Fletcher Pratt, Military & Naval Historian 

by Henry Wessells

Copyright © 1997, 2010 by Henry Wessells.
This article was furst published in AB Bookman’s Weekly  for 30 June 1997. All rights reserved.

 

In military history as in other fields, certain authors defy easy characterization. Bibliographies are of necessity compiled with an eye on documenting a subject — even a specific sub-discipline, geographic region, or a clearly defined event. An author may figure prominently in such works and yet these citations will reflect only an incomplete picture of the author’s writngs and interests.

One author who achieved distinction in widely different fields is Fletcher Pratt (1897-1956). Known in military history circles as author of Ordeal by Fire  and other books on the Civil War, Pratt also wrote Fleet Against Japan , The Marines’ War , Empire and the Sea , and many other volumes of naval history, as well as an early classic on ciphers and cryptography, Secret and Urgent . In the fantasy genre he is remembered for collaborations with L. Sprague DeCamp (the Harold Shea novels and Tales from Gavagan’s Bar ) and for two significant yet neglected novels, The Well of the Unicorn  and The Blue Star .

Murray Fletcher Pratt was born near Buffalo on April 25, 1897. The son of a farmer, he was raised on the Seneca Indian Reservation at Tonawanda, New York. He was a flyweight boxer in his early youth, and worked at the Buffalo Public Library. He studied at Hobart College for a year, but then changes in his family’s finances forced him to interrupt his education. He worked for a time a journalist on the Buffalo Chronicle-Express , before coming to New York City in 1920. 1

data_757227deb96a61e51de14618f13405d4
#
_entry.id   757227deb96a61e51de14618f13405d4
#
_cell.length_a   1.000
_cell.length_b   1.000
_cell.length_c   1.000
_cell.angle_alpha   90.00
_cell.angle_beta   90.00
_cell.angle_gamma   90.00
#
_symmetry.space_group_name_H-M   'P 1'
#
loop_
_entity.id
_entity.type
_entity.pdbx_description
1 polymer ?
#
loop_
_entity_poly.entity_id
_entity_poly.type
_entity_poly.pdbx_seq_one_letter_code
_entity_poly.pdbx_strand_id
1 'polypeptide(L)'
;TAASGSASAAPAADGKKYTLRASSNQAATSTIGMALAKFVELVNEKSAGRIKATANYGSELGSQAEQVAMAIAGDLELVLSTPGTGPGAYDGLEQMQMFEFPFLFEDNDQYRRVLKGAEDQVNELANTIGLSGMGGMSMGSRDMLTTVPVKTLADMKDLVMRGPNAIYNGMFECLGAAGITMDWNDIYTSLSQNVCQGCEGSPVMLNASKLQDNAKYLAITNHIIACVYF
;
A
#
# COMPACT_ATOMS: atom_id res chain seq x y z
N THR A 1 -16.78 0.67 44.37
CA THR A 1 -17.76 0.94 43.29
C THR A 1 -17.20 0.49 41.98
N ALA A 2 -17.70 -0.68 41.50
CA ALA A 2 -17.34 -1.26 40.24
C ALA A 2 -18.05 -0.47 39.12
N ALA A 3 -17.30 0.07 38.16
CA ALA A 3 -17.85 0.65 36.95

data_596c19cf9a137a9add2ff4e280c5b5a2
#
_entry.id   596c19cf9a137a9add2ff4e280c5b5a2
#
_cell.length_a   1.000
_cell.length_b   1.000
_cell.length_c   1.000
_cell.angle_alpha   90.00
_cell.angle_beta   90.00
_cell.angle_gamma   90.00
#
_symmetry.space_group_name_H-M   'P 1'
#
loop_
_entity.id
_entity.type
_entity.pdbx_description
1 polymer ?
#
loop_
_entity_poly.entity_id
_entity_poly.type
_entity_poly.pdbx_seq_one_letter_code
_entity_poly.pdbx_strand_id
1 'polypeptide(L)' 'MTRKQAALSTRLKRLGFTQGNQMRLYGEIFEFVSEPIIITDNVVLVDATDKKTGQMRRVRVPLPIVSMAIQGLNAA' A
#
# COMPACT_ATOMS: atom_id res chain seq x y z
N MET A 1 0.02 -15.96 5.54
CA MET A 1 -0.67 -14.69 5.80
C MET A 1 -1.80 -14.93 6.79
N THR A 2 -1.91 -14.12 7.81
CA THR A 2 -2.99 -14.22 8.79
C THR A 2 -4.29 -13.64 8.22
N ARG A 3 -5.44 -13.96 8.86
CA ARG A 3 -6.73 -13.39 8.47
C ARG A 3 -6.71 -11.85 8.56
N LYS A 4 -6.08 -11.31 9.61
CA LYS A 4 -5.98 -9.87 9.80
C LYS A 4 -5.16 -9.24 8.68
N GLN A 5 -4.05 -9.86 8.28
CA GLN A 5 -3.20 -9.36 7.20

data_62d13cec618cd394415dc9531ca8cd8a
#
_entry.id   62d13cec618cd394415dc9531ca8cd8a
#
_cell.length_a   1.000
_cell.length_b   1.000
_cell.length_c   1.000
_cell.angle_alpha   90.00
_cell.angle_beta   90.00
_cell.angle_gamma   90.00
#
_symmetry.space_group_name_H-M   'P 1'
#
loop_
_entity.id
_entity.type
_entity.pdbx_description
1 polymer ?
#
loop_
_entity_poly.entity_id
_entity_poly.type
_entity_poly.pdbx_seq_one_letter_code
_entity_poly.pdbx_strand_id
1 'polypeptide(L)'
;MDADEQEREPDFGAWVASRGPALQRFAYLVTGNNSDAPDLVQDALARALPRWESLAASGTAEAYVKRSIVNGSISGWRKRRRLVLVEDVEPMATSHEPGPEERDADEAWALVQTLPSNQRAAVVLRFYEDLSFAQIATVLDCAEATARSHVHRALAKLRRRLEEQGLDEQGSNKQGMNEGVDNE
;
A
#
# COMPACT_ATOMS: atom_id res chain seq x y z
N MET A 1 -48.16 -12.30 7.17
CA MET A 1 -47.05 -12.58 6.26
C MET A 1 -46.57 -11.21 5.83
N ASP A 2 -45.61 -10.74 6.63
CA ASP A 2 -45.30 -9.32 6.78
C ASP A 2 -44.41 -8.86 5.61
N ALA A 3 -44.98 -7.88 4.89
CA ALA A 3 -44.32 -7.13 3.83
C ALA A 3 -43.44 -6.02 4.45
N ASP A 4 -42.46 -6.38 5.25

During the middle and late 1920s, Pratt wrote for a variety of magazines, drawing on his library background for such articles as “ A Glance at the Public Libraries, ” published in the American Mercury  for June 1928. This discussed the relationship between administrative budgets, acquisitions and censorship. He contributed articles on other, less serious topics as well, and worked for a dubious-sounding “ writers’ institute ” and a biographical encyclopedia. With the rise of the science fiction magazines in the middle to late 1920s and early 1930s, Pratt began translating German and French novels for Hugo Gernsback’s Amazing Stories  and later Wonder Stories . “ The Octopus Cycle, ” published in May 1928 under the Irvin Lester pseudonym, was the first original story published in Amazing Stories , and Pratt wrote more than a dozen other stories through mid-decade. He would return to the science fiction and fantasy genre after World War II. 2

In addition to writing for the science fiction pulps, Pratt worked as “ special staff writer ” at American Detective , a true crime magazine in the middle 1930